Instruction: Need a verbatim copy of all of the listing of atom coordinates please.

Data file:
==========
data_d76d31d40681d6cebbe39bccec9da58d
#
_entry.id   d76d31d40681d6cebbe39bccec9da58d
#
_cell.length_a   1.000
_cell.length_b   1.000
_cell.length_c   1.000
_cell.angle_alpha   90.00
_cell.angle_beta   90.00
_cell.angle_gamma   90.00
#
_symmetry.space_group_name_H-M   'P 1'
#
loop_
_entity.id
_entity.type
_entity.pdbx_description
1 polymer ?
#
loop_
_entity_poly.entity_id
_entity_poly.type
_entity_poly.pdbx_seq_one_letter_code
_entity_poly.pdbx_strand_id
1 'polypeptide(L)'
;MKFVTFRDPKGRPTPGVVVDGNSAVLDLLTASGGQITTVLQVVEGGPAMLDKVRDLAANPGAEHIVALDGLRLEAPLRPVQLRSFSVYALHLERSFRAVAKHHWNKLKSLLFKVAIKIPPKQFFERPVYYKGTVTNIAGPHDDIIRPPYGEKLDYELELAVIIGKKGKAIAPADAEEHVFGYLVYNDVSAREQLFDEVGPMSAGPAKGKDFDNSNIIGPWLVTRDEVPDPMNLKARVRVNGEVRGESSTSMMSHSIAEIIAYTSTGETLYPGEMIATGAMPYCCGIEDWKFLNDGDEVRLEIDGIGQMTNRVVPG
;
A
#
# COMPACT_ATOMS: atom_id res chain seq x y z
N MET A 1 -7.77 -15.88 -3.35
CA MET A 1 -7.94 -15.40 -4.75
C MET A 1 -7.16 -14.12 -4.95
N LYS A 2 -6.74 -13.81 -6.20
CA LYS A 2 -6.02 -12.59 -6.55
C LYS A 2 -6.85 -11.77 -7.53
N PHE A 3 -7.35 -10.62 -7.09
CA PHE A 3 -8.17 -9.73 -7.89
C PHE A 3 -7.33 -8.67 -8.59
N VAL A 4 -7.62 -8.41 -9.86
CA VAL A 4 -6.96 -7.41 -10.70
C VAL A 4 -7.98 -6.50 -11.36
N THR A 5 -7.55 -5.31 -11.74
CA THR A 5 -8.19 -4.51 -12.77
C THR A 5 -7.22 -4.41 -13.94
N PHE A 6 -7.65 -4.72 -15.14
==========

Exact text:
data_d76d31d40681d6cebbe39bccec9da58d
#
_entry.id   d76d31d40681d6cebbe39bccec9da58d
#
_cell.length_a   1.000
_cell.length_b   1.000
_cell.length_c   1.000
_cell.angle_alpha   90.00
_cell.angle_beta   90.00
_cell.angle_gamma   90.00
#
_symmetry.space_group_name_H-M   'P 1'
#
loop_
_entity.id
_entity.type
_entity.pdbx_description
1 polymer ?
#
loop_
_entity_poly.entity_id
_entity_poly.type
_entity_poly.pdbx_seq_one_letter_code
_entity_poly.pdbx_strand_id
1 'polypeptide(L)'
;MKFVTFRDPKGRPTPGVVVDGNSAVLDLLTASGGQITTVLQVVEGGPAMLDKVRDLAANPGAEHIVALDGLRLEAPLRPVQLRSFSVYALHLERSFRAVAKHHWNKLKSLLFKVAIKIPPKQFFERPVYYKGTVTNIAGPHDDIIRPPYGEKLDYELELAVIIGKKGKAIAPADAEEHVFGYLVYNDVSAREQLFDEVGPMSAGPAKGKDFDNSNIIGPWLVTRDEVPDPMNLKARVRVNGEVRGESSTSMMSHSIAEIIAYTSTGETLYPGEMIATGAMPYCCGIEDWKFLNDGDEVRLEIDGIGQMTNRVVPG
;
A
#
# COMPACT_ATOMS: atom_id res chain seq x y z
N MET A 1 -7.77 -15.88 -3.35
CA MET A 1 -7.94 -15.40 -4.75
C MET A 1 -7.16 -14.12 -4.95
N LYS A 2 -6.74 -13.81 -6.20
CA LYS A 2 -6.02 -12.59 -6.55
C LYS A 2 -6.85 -11.77 -7.53
N PHE A 3 -7.35 -10.62 -7.09
CA PHE A 3 -8.17 -9.73 -7.89
C PHE A 3 -7.33 -8.67 -8.59
N VAL A 4 -7.62 -8.41 -9.86
CA VAL A 4 -6.96 -7.41 -10.70
C VAL A 4 -7.98 -6.50 -11.36
N THR A 5 -7.55 -5.31 -11.74
CA THR A 5 -8.19 -4.51 -12.77
C THR A 5 -7.22 -4.41 -13.94
N PHE A 6 -7.65 -4.72 -15.14